Time for more of our favorite picture books of the year. I like to make a few of these lists as the year goes on. Primarily because it is an easy way to keep track of my kids’ “best” picture books but also because we have too many favorites to confine to a single list! If you’re curious about our other current favorites, you can find (Our) Best Picture Books of 2015 (part 1) right here.
These lists are always very eclectic, and as I’ve said before they represent my children’s tastes, not necessarily the opinions of professional critics. Although since there is often overlap, it’s a sure sign that the critics are not far off base when it comes to good books. Ha! Now I’m sure if I were to ask my 6 year old what his favorite book is he would answer with a title that involved licensed characters, but I’m not about to make a list like that, so these are the picture books he has shown extra interest in and requested repeatedly. (Note: book covers and titles are affiliate links.)
MORE: We have more than 100 book lists! See them all in the book list index.
My Three Best Friends and Me, Zulay. I love it when a book is well-written, entertaining and teaches my son something new. Didactic books are soooo annoying. Fortunately, this book about a blind girl, Zulay, is anything but didactic. Zulay enjoys going to school with her diverse group of friends, but what she doesn’t like are her special lessons to learn how to use her cane. When news of field day arrives, the possibility of participating in a race is just the motivation Zulay needs. My 6 year old enjoyed this book and requested it many times.
Special Deliveryis a fun, whimsical tale. Sadie wants to deliver an elephant to her great aunt Josephine, who “lives alone and could really use the company”. After learning that the postage to send an elephant is just too much, she uses a variety of creative transportation means to get the elephant to its destination. There are many little surprises in the story and illustrations to keep your kids guessing and laughing.
Max’s Math is the latest in Max series by Banks and Kulikov. Although I liked Max’s Words a bit better, my math loving sons enjoyed this book tremendously. Max and his brothers are traveling to Shapeville, and along the way they pick up a 6 (or is it a 9?). When they get to Shapeville thinks are all out of shape (sorry, I had to do that) and the boys help set everything aright. Kulikov has cleverly hidden many math and shape elements in the illustrations and they are fun to find.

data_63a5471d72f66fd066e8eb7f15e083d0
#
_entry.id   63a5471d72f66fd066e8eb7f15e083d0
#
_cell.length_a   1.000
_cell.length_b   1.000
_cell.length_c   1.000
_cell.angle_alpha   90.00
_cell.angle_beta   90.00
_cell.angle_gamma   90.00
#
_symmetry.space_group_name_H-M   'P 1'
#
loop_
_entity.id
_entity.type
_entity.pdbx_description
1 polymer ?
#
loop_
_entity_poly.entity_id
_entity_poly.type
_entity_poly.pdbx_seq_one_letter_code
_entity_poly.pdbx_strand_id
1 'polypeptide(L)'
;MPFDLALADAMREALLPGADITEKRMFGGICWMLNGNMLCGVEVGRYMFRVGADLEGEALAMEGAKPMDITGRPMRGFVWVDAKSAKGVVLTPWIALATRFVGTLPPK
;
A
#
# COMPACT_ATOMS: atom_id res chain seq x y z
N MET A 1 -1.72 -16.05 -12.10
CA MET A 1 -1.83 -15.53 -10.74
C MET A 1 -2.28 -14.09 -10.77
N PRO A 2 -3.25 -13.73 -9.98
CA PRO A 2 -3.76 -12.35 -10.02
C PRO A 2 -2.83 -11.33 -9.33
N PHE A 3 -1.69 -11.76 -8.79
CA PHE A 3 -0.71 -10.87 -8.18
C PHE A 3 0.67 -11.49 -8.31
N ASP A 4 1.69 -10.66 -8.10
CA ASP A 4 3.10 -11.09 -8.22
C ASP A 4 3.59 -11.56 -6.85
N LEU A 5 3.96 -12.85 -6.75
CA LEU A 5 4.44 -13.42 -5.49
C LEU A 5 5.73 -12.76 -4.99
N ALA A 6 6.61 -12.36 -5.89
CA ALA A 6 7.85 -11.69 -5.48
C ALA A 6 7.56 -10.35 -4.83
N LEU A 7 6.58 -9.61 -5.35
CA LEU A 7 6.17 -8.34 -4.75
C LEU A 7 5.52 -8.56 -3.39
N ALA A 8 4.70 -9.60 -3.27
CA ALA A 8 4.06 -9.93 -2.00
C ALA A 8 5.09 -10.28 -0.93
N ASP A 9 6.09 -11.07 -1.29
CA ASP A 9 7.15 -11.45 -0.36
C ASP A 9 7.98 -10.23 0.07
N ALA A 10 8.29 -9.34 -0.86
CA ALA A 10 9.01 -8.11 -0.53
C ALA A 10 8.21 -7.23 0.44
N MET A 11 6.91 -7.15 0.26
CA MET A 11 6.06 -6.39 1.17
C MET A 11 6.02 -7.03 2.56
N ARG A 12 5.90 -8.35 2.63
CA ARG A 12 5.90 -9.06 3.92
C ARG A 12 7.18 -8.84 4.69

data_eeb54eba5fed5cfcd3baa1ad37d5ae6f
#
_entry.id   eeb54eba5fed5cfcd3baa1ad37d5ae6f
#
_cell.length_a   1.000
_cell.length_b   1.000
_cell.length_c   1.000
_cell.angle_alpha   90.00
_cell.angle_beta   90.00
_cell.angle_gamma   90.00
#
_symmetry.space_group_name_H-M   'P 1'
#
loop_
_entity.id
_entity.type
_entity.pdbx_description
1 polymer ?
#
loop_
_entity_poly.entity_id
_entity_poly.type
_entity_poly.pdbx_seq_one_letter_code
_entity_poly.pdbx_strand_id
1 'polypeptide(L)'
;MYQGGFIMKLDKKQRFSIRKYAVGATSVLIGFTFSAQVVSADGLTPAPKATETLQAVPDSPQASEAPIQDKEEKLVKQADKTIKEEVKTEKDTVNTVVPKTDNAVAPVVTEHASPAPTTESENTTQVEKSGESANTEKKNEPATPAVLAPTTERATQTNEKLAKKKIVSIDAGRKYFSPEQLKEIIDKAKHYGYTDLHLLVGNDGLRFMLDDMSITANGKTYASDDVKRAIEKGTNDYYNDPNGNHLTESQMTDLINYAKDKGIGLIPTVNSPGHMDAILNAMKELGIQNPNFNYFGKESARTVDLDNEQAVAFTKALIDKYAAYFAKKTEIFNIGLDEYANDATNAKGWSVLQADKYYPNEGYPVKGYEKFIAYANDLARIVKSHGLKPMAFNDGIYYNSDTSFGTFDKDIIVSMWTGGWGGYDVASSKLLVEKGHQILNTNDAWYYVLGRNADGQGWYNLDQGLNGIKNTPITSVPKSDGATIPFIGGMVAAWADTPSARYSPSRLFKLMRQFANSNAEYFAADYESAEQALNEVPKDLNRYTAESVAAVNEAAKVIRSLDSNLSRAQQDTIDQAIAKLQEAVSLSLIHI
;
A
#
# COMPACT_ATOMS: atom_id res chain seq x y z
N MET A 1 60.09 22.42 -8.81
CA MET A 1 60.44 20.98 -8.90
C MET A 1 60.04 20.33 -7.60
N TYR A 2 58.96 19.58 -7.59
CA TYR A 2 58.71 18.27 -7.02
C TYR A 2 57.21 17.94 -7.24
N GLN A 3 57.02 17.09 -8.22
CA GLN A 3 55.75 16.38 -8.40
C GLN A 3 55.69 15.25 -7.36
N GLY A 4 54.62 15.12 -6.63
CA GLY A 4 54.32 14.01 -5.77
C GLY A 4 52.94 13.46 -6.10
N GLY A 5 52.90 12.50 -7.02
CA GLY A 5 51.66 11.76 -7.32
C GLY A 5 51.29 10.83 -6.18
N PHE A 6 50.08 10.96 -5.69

Marvelous Cornelius: Hurricane Katrina and the Spirit of New Orleans is based on the life of a real person, and reading this book is an exercise in FUN. Cornelius is a sanitation worker in the French Quarter who injects joy, music and rhythm into his work. After Hurricane Katrina he brings that same spirit to the clean up. (Note: Chronicle sent me a review copy.)
Emmanuel’s Dream: The True Story of Emmanuel Ofosu Yeboah inspired an earlier book list: books that will inspire your kids to follow their dreams. Emmanuel was born in Ghana with only one leg. Most children with disabilities didn’t go to school, but Emanuel was determined and hopped two miles each way to attend school. After his mother died, he decided to honor her last words by proving “that being disabled does not mean being unable.” He completed the astounding feat of bicycling 400 miles in 10 days. To say the least, Emmanuel’s is an inspiring story, and Thompson and Qualls do great justice to his accomplishments. An author’s note describes his continuing work and successes on behalf of disabled persons in Ghana.
The Case for Loving: The Fight for Interracial Marriage tells the real life story of how one couple fought for and won their right to be legally married in the state of Virginia. The reason that Virginia wouldn’t recognize their marriage? She was black and he was white. This book is not just a great teaching tool about civil rights, but it is well written and the illustrations, a collaboration by a real-life married team, are fantastic. This is a fantastic book and a useful jumping off point for conversations about both historical and current civil rights issues.
The Tweedles Go Online. In the second book about the Tweedles, the family enters the world of technology by getting a telephone! Family members have different reactions to the device. Some love it, some worry it will interfere with family life, and others would rather just focus on their new electric car. The comparison and contrast between going online then and online now is fun as well as insightful. Great fun.
Virgil & Owen. My son has always loved friendship stories. Virgil the penguin decides that Owen the polar bear is his friend, and his friend only, so when Owen ventures out on his own, Virgil must realize that Owen is his own person. This is a really sweet story and I suspect we will see more of this duo.
Ice Cream Summer. Peter Sís is a favorite author/illustrator of mine so I was glad to see that he had a new book this summer and was delighted when my sons enjoyed it, too. My 6 year old was especially obsessed with the idea of an “ice cream mountain” and for days he asked me whether it was a real place or not. Sis masterfully blends interesting facts about the history of ice cream with one boy’s experience and imaginings about the classic treat.
Counting Crows. I would have thought my kids were past the age of being interested in counting books, but this one had something new to offer and it caught their attention. Instead of the usual counting to 10, there are 12 crows and they are grouped by threes, but the poetry is not a slave to the counting, the counting adjusts to the meter, so the text keeps you on your toes. The accompanying story of a cat eying the crows as a potential snack adds to the interest and humor.
Find all the lists in our favorites of 2015 book list series:
And see other years!
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